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Scion iA and Hyundai Tucson

Scion iA | Starting price: $16,500

As far as cars go, if you’re looking for a collector’s item of sorts, the Scion iA might be just the thing you’re looking for. With the recent announcement that Toyota will soon be phasing out the Scion brand, it might be a nice feather in your hat to get a Scion iA before it gets rebadged as the Toyota iA.

To further complicate the family tree, the iA actually has the underpinnings of the Mazda 2, which isn’t available for sale in the U.S., despite the fact that it is manufactured in Mexico. This means if you were hoping to get behind the wheel of a 2, you can still get your fill by driving a Scion iA.

Whatever badge it wears, the Scion iA is undoubtedly a solid contender in the subcompact sedan category, whose competitors include the Honda Fit, Ford Fiesta and Chevy Sonic. It offers just about everything most buyers are looking for wrapped up into a nice package for well under $20K.

The iA’s large grille is certainly the feature that stands out the most. It is large, no doubt, and looks like it is going to swallow a mouthful of plankton. Riding on 16-inch wheels, the iA gets points for style, even sporting a longer nose and short rear deck for a sporty feel.

Inside, the design is clean and simple, not to mention comfortable. Two-tone stitching in the seat fabric is a nice touch. The rear seat is tight, but that’s to be expected in this segment. However, the thing Scion does best is offer a lot of bang for the buck, and the iA is no exception. Priced at $16,495, you get push-button start, a rear backup camera, cruise control, USB and AUX inputs, Bluetooth and a 7-inch touch screen. Tack on another $1,100 for the 6-speed automatic transmission, and you’ve pretty much maxed out this little sedan.

The iA is powered by a 1.5-liter, 4-cylinder engine, cranking out 106 horsepower. But don’t let that number fool you. The iA feels zippy — and shifting its 6-speed manual gearbox is actually quite pleasant. This car is nimble and agile and feels well-balanced for the type of vehicle it is. If you’ve driven other Mazdas before, then driving the iA will feel familiar — and it will feel good. Steering is on-point and accurate, the ride is controlled, and handling feels smooth through all sorts of driving conditions. Especially notable is how quiet the cabin is. Many cars in this category let wind and other noises in, trading some comfort for fuel economy. However, at 31/41 mpg city/highway, Scion manages to give us both.

The iA is an excellent choice for commuters and college students alike. It has Mazda’s driving dynamics, Toyota’s quality and reliability, and features that make it uniquely a Scion. The iA is certainly keeping it all in the family.


Hyundai Tucson| Starting price: $23,000

The compact crossover segment, like so many automobile categories, can be brutally tough. You’ve got competitors such as the Mazda CX-5, Honda CR-V and Ford Escape. The Hyundai Tucson remains in the top tier of the competition by offering an array of stand-out features, which also happens to add about $10,000 to the base price when fully loaded.

The Tucson is available in four models: the base SE, Eco, Sport and Limited. As you do a walk-around of this small cross­over, you can see it commands a substantial presence with its confident stance, bold front fascia and sculpted lines.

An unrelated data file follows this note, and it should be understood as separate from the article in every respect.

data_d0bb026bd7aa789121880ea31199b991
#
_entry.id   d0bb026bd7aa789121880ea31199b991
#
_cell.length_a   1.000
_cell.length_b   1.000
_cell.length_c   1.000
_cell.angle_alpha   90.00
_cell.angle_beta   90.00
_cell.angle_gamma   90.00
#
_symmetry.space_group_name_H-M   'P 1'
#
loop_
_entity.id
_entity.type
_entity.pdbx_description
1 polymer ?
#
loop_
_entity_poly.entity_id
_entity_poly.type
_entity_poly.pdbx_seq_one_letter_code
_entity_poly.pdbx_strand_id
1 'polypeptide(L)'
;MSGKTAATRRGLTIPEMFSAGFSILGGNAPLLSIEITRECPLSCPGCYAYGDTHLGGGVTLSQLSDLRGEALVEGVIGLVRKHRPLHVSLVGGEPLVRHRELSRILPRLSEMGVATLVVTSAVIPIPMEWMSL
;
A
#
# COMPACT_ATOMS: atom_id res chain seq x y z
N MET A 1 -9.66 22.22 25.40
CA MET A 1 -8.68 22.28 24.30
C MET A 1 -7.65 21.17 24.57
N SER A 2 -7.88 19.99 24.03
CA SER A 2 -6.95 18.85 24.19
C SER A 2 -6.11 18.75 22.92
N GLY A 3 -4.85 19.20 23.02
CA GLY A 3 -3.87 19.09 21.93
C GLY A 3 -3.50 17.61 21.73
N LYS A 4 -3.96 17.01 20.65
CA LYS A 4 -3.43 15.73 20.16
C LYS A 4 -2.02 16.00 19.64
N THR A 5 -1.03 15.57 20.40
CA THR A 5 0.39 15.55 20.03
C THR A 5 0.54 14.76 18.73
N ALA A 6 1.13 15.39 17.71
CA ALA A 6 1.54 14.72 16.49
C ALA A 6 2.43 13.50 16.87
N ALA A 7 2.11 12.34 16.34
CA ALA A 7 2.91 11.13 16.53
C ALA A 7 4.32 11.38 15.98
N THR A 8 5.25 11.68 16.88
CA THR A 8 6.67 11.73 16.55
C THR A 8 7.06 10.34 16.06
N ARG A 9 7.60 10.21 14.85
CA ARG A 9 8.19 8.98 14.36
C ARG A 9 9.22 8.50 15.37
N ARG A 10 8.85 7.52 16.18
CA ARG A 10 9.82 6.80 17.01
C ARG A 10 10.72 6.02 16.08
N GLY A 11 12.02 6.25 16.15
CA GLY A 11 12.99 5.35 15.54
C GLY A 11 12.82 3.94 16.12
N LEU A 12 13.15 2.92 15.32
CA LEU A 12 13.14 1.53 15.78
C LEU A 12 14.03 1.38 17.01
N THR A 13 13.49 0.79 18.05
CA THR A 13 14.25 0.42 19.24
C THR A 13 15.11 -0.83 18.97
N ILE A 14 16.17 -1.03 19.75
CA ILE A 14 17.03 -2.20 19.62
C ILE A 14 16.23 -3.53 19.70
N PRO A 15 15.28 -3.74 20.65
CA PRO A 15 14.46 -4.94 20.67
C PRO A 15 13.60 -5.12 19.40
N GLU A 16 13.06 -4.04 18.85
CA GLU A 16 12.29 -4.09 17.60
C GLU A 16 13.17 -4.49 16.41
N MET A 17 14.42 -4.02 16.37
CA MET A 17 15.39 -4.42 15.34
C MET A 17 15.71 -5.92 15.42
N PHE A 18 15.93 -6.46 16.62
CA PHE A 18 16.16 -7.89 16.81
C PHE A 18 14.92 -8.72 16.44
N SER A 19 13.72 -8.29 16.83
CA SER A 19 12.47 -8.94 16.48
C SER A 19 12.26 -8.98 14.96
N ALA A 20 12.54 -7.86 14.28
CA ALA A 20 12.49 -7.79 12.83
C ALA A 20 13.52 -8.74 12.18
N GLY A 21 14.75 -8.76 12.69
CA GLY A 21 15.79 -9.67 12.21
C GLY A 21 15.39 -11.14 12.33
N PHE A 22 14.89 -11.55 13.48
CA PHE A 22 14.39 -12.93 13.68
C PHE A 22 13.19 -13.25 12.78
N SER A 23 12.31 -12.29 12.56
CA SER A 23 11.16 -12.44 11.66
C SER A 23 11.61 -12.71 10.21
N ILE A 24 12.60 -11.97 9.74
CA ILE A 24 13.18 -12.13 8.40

Except for the SE, all Tucsons are powered by a modern and sophisticated 175-horsepower turbocharged 1.6-liter engine mated to a 7-speed dual clutch transmission. If that feels like a mouthful, it is. Needless to say, this is a very nice powertrain. The engine is peppy and the shifting is smooth, and you’ll get 26/33 mpg city/highway. The turbo reacts instantly to a little pressure on the gas pedal and will get you merged onto the freeway in a quick and effortless manner. The SE features a non-turbo 2.0-liter engine mated to a conventional 6-speed. You get an 11-horse drop in power and 23/31 mpg.

Around town, the Tucson zips around with a light touch and feels quite agile moving in and around tight spaces. Steering feedback could be better, but you’ll only notice that if you’re looking for it. No matter where your Tucson takes you, the interior remains surprisingly comfortable and quiet. In fact, the Tucson may be the one to beat when it comes to minimizing cabin noise. Wind, asphalt roads and even semis are no match for the sound-dampening materials Hyundai employs within the confines of its small crossover.

With more than 61 cubic feet of cargo space and a flat cargo floor, the term “small crossover” is relative.

Thanks to a new suspension, the Tucson’s ride is much improved. The use of a multi-link rear-suspension design and a front strut suspension that includes anti-roll bars gives the Tucson a sporty, solid feel. There’s very little sense of body roll even through sharp turns, and it feels sure-footed whether you’re driving the all-wheel drive or the 2- wheel drive model. Speaking of which, AWD is available for $1,400.

As for those standout features, you can get all LED lighting, power seats with heating and ventilation and even heated rear seats. If regular AC isn’t enough for you, there’s dual automatic climate control. There’s also plenty of tech, including a backup camera, bluetooth and navigation. The panoramic sunroof is another high-quality feature. The Hands-free Smart Liftgate will automatically open when it senses the key fob is near. Industry-leading safety features include lane departure warning, blind spot remover and an automatic emergency braking system are also onboard.

Clearly the new Tucson will appeal to very broad array of consumers. The base SE starts out at $23,525, while a fully-loaded Limited tops out at nearly $35,000.

For more information on these and other vehicles, visit mycardata.com.

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